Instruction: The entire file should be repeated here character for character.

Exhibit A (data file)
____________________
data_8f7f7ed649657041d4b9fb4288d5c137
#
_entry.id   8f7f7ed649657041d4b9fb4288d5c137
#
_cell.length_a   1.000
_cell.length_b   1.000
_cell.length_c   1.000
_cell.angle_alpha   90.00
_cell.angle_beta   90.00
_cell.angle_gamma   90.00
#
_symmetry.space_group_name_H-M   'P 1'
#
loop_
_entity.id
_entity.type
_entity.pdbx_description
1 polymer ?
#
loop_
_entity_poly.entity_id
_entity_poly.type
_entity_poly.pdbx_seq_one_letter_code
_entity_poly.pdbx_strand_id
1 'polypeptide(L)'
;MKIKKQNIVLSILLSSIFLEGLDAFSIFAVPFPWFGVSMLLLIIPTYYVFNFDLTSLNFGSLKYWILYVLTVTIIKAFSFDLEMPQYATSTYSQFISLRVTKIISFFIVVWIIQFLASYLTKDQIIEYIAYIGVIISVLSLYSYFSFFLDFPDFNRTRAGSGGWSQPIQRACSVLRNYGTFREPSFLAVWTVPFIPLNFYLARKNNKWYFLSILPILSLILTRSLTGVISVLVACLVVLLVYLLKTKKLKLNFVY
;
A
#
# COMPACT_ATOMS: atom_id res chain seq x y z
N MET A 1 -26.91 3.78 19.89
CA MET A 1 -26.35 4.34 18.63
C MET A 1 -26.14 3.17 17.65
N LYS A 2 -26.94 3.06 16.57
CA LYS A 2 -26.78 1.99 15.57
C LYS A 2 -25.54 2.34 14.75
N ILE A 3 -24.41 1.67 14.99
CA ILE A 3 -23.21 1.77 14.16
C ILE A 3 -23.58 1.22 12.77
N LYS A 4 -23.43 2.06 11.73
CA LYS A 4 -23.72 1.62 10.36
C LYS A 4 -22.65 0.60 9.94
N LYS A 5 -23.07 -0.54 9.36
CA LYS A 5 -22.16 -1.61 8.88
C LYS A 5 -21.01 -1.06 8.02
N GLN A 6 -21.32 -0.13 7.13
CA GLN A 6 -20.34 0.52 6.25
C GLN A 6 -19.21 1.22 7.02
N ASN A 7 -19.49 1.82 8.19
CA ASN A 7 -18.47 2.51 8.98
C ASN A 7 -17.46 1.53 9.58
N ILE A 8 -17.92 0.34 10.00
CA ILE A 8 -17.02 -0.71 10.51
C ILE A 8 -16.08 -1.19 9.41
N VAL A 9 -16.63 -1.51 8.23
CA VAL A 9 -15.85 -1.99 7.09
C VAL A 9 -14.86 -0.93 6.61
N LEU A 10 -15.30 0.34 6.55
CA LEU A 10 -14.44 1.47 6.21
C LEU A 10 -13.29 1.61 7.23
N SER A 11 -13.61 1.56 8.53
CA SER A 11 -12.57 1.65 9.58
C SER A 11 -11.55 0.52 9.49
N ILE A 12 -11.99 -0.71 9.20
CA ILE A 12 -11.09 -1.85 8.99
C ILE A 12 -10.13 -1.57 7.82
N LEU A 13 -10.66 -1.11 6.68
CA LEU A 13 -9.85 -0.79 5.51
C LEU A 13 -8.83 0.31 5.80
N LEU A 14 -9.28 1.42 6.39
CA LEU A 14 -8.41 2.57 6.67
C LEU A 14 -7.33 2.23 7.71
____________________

data_8f7f7ed649657041d4b9fb4288d5c137
#
_entry.id   8f7f7ed649657041d4b9fb4288d5c137
#
_cell.length_a   1.000
_cell.length_b   1.000
_cell.length_c   1.000
_cell.angle_alpha   90.00
_cell.angle_beta   90.00
_cell.angle_gamma   90.00
#
_symmetry.space_group_name_H-M   'P 1'
#
loop_
_entity.id
_entity.type
_entity.pdbx_description
1 polymer ?
#
loop_
_entity_poly.entity_id
_entity_poly.type
_entity_poly.pdbx_seq_one_letter_code
_entity_poly.pdbx_strand_id
1 'polypeptide(L)'
;MKIKKQNIVLSILLSSIFLEGLDAFSIFAVPFPWFGVSMLLLIIPTYYVFNFDLTSLNFGSLKYWILYVLTVTIIKAFSFDLEMPQYATSTYSQFISLRVTKIISFFIVVWIIQFLASYLTKDQIIEYIAYIGVIISVLSLYSYFSFFLDFPDFNRTRAGSGGWSQPIQRACSVLRNYGTFREPSFLAVWTVPFIPLNFYLARKNNKWYFLSILPILSLILTRSLTGVISVLVACLVVLLVYLLKTKKLKLNFVY
;
A
#
# COMPACT_ATOMS: atom_id res chain seq x y z
N MET A 1 -26.91 3.78 19.89
CA MET A 1 -26.35 4.34 18.63
C MET A 1 -26.14 3.17 17.65
N LYS A 2 -26.94 3.06 16.57
CA LYS A 2 -26.78 1.99 15.57
C LYS A 2 -25.54 2.34 14.75
N ILE A 3 -24.41 1.67 14.99
CA ILE A 3 -23.21 1.77 14.16
C ILE A 3 -23.58 1.22 12.77
N LYS A 4 -23.43 2.06 11.73
CA LYS A 4 -23.72 1.62 10.36
C LYS A 4 -22.65 0.60 9.94
N LYS A 5 -23.07 -0.54 9.36
CA LYS A 5 -22.16 -1.61 8.88
C LYS A 5 -21.01 -1.06 8.02
N GLN A 6 -21.32 -0.13 7.13
CA GLN A 6 -20.34 0.52 6.25
C GLN A 6 -19.21 1.22 7.02
N ASN A 7 -19.49 1.82 8.19
CA ASN A 7 -18.47 2.51 8.98
C ASN A 7 -17.46 1.53 9.58
N ILE A 8 -17.92 0.34 10.00
CA ILE A 8 -17.02 -0.71 10.51
C ILE A 8 -16.08 -1.19 9.41
N VAL A 9 -16.63 -1.51 8.23
CA VAL A 9 -15.85 -1.99 7.09
C VAL A 9 -14.86 -0.93 6.61
N LEU A 10 -15.30 0.34 6.55
CA LEU A 10 -14.44 1.47 6.21
C LEU A 10 -13.29 1.61 7.23
N SER A 11 -13.61 1.56 8.53
CA SER A 11 -12.57 1.65 9.58
C SER A 11 -11.55 0.52 9.49
N ILE A 12 -11.99 -0.71 9.20
CA ILE A 12 -11.09 -1.85 8.99
C ILE A 12 -10.13 -1.57 7.82
N LEU A 13 -10.66 -1.11 6.68
CA LEU A 13 -9.85 -0.79 5.51
C LEU A 13 -8.83 0.31 5.80
N LEU A 14 -9.28 1.42 6.39
CA LEU A 14 -8.41 2.57 6.67
C LEU A 14 -7.33 2.23 7.71